asked the Minister of Pensions whether he will consider amending the War Pensions and Detention Allowances (Mercantile Marine) Scheme so that merchant seamen can benefit or their dependants can receive pensions in the event of such seamen contracting disease such as dysentery, diphtheria, etc., and so bring the scheme into line with those governing the service of men in the Army, Navy or Air Force?
The Pensions (Navy, Army, Air Force and Mercantile Marine) Act, 1939, under which the War Pensions and Detention Allowances (Mercantile Marine, etc.) Scheme is made, authorises awards of pension to merchant mariners and their dependants in cases of disablement or death directly attributable to war injury or to detention sustained by reason of service in British ships. I should not feel justified in proposing an extension of the Act to cover cases of disease contracted in the normal course of the seaman's calling.
In view of the very large number of figures required for a complete table, I should not feel justified in present circumstances in devoting the necessary time and labour to compiling it, but I may explain that a White Paper, giving the new present war rates of pension, will be published within the next few days, and that the corresponding rates for the last war are contained in the Great War Royal Warrants, etc.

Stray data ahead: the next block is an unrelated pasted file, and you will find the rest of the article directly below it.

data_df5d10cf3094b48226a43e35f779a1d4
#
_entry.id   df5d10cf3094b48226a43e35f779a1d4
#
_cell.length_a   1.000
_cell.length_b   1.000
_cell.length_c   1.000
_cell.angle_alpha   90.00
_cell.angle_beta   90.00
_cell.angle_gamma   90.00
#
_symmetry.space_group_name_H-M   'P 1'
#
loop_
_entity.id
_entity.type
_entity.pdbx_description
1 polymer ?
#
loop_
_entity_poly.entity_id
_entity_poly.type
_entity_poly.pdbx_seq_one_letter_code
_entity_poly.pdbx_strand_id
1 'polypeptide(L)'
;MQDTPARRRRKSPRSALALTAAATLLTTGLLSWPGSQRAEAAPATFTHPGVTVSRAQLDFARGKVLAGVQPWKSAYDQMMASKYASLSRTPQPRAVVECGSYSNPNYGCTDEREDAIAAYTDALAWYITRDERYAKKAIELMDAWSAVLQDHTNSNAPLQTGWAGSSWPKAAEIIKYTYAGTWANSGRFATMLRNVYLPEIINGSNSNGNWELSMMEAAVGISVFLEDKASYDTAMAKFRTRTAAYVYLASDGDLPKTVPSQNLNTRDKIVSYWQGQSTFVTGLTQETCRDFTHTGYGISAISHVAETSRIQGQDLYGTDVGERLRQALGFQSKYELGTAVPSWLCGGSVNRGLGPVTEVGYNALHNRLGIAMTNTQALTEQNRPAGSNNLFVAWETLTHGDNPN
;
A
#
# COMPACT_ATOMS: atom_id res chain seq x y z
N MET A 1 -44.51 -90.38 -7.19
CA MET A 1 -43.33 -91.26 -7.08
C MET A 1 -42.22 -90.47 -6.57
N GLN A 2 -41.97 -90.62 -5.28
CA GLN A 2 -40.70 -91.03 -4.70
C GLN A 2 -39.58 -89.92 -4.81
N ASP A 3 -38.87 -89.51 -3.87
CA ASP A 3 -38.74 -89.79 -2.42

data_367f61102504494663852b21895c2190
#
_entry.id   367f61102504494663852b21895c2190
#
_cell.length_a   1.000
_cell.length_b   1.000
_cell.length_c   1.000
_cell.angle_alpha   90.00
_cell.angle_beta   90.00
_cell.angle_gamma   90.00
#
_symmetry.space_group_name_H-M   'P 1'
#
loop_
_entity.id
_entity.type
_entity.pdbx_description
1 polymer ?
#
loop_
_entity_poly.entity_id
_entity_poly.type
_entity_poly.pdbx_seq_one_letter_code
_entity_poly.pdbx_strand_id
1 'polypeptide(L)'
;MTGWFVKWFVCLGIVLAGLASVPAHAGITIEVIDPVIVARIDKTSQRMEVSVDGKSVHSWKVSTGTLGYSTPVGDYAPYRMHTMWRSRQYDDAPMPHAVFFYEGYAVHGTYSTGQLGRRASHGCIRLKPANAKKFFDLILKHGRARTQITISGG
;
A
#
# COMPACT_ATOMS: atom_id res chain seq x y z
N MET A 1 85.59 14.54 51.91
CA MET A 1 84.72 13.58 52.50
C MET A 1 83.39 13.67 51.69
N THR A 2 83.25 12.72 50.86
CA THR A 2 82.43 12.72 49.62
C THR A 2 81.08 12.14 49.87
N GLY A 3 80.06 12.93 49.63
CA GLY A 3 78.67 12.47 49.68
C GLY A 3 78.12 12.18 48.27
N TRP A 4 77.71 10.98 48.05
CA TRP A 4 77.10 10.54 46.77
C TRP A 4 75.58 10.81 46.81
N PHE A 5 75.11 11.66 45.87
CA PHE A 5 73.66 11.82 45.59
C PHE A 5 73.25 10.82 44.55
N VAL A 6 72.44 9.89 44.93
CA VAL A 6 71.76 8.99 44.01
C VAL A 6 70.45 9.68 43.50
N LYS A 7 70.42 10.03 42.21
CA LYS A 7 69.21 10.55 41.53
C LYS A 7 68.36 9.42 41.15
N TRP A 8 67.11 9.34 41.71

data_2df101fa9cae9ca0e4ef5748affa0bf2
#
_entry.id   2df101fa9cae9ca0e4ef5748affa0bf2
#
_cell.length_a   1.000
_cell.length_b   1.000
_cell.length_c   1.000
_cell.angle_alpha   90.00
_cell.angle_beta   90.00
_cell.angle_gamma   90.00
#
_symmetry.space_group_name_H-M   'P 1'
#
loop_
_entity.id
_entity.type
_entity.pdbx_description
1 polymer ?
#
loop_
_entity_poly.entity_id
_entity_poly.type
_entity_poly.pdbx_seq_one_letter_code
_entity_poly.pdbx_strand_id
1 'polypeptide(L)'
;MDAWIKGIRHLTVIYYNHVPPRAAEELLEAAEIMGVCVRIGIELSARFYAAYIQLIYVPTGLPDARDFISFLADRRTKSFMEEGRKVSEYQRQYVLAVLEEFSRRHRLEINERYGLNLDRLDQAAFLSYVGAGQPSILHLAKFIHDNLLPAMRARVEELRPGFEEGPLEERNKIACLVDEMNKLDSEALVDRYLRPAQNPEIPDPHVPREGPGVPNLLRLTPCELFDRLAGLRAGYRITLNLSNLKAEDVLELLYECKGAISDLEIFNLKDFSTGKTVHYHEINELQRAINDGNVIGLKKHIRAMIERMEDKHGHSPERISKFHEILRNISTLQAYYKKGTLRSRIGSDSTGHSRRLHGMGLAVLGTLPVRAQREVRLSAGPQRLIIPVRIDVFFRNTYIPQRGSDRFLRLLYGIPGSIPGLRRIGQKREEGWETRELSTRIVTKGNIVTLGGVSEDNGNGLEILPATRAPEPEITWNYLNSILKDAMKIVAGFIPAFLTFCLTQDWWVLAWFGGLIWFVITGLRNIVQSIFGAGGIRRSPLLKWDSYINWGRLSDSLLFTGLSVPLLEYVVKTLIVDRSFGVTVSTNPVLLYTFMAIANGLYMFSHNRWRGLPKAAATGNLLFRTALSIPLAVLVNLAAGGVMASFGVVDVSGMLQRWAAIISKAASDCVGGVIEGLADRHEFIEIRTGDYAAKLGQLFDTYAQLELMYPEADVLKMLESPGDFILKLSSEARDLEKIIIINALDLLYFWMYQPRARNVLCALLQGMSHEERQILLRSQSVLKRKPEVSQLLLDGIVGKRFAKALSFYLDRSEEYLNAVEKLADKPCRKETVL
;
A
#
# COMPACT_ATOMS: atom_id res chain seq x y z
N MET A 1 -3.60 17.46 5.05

Would it not clearly be a great convenience if in a few selected cases, at any rate, soldiers of the lowest rank, for example, 100 per cent. disability pension was given as it was after the last war and as it is to-day, and similarly with widows? Could not the right hon. Gentleman give half-a-dozen selected cases of that sort?
I regret that it has not been possible in the time available to obtain the papers which relate to this case. I will, however, look into it and communicate with the hon. Member as soon as possible.
No, Sir; the disability must be certified by my medical advisers to be either directly attributable to service or to be, and remain, aggravated to a material extent thereby. As I stated in answer to a Question by the hon. and gallant Member for South-East Leeds (Major Milner) on 3rd July, where, in the case of a man definitely passed as fit on recruitment or mobilisation for war service, effective service is found to have caused a degree of aggravation in a previously existing condition, the fact of discharge resulting from that condition would justify me in regarding the aggravation as material and thus bringing the case within the scope of the Royal Warrant. There are, however, some cases in which it is not possible to certify that service has caused any worsening.
There is already an appeal to an independent medical referee nominated by the Presidents of the Royal College of Physicians and Surgeons. That has worked very satisfactorily up to now. In reply to the first supplementary question, the fact that of the cases reviewed after I made the announcement regarding this concession over 70 per cent. have been accepted is some evidence that the benefit of the doubt is given.